Can commercial nuclear power be an economically viable and timely option for addressing climate change? This may seem an odd question to ask in the aftermath of the triple meltdowns in March 2011 at the Fukushima Daiichi reactors in Japan, which has lead a number of nations to rethink their nuclear plans (Dempsey 2011, Morales 2011, Yang and Mufson 2011). Before the accident, the industry and its supporters in and out of government loudly trumpeted the possibility of a ‘nuclear renaissance’ fueled primarily by rising concerns over climate change, dramatic swings in the price of fossil fuels, and a host of federal subsidies (Snyder 2010, Whitten 2010). Although such talk now seems fanciful, it is worth noting that a nuclear revival was unlikely even before Fukushima. For nuclear power to make a significant contribution to the climate change problem, the United States and others would have had to embark on an unprecedented program of reactor building, and sustain it for decades. For that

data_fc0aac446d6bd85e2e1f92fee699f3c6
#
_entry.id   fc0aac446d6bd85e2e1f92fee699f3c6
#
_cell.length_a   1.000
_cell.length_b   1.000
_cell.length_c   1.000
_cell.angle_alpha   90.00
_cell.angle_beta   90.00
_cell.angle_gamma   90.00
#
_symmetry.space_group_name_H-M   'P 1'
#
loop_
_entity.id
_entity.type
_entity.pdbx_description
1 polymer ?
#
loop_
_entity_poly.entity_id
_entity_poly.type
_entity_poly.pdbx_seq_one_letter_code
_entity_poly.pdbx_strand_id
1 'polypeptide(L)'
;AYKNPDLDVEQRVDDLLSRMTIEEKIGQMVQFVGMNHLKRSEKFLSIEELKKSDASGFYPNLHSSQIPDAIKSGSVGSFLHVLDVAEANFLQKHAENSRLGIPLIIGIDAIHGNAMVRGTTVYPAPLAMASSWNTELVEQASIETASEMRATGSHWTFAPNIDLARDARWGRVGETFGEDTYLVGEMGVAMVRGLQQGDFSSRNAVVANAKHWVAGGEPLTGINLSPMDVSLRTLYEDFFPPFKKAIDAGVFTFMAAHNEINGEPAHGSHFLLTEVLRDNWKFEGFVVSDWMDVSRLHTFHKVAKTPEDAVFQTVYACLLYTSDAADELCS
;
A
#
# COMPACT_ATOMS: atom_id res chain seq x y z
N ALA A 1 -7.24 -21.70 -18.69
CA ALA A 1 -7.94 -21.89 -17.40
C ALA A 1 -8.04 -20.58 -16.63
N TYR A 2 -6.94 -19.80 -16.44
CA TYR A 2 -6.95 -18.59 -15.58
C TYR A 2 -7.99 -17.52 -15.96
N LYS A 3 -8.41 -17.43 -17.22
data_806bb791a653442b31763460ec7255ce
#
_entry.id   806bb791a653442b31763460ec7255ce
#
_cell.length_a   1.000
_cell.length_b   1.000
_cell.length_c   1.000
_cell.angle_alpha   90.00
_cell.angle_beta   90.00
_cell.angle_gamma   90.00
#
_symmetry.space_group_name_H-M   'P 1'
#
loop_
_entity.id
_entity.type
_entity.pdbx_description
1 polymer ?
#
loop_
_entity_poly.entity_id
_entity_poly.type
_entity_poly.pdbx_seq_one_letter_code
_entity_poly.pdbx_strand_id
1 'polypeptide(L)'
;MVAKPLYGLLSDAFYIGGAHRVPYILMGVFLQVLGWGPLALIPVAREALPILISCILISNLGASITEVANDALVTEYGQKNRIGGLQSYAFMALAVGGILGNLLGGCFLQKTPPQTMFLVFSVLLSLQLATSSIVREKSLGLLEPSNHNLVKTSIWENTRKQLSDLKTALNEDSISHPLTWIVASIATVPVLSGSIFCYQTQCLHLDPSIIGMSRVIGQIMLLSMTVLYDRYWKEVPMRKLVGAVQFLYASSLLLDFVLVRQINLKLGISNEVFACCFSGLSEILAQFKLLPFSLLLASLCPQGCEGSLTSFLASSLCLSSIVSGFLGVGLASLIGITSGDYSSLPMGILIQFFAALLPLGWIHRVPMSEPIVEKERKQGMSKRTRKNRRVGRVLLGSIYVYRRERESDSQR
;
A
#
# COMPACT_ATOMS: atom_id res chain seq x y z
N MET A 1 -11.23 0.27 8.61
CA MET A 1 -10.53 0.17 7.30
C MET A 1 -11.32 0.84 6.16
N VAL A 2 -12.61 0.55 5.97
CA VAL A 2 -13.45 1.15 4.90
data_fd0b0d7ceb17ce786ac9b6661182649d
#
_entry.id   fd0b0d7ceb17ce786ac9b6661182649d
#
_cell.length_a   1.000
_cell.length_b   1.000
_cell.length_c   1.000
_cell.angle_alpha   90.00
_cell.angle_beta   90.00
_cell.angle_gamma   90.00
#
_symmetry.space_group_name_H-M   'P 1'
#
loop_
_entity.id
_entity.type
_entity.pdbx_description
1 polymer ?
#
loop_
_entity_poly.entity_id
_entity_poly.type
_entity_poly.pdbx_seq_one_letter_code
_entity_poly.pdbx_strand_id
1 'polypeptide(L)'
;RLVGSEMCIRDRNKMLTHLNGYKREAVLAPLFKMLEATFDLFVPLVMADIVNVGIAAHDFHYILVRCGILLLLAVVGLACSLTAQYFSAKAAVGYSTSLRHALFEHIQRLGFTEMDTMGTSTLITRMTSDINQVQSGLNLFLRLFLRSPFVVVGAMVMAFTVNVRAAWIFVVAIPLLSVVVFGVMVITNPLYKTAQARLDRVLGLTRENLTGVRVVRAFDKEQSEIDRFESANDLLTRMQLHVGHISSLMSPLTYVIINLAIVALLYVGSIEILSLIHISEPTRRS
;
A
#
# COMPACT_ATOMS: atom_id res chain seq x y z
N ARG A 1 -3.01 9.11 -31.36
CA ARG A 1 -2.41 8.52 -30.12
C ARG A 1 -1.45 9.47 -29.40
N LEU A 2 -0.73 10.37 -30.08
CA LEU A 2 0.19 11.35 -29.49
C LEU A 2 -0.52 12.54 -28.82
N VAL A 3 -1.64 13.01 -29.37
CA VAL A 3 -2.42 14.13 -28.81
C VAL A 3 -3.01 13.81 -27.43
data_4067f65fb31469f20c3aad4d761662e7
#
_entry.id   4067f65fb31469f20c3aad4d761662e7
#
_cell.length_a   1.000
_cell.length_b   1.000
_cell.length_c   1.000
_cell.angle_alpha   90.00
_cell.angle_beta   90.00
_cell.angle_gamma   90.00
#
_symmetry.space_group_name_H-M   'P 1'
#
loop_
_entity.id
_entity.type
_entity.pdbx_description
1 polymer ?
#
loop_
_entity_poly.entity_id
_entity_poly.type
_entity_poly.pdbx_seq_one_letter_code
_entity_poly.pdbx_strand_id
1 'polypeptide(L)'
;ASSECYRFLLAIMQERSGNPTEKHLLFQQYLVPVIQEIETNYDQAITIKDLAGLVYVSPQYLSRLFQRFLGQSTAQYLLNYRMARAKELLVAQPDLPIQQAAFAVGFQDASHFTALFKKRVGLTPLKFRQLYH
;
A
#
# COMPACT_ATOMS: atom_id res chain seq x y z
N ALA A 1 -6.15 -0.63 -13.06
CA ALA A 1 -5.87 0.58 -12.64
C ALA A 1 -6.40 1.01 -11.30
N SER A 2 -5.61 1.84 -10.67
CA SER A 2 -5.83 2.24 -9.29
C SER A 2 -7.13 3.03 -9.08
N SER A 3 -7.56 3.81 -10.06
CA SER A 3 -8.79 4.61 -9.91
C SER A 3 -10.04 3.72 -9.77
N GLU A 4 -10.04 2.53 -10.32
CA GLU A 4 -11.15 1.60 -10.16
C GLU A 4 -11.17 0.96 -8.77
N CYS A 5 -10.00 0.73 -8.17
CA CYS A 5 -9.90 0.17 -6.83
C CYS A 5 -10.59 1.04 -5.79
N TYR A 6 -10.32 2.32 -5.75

to happen, however, fossil fuels would have to become much more expensive (perhaps through an increase in the price of carbon) and the nuclear industry would have to overcome some familiar but significant political and economic obstacles, all of which were made worse by the Fukushima accident.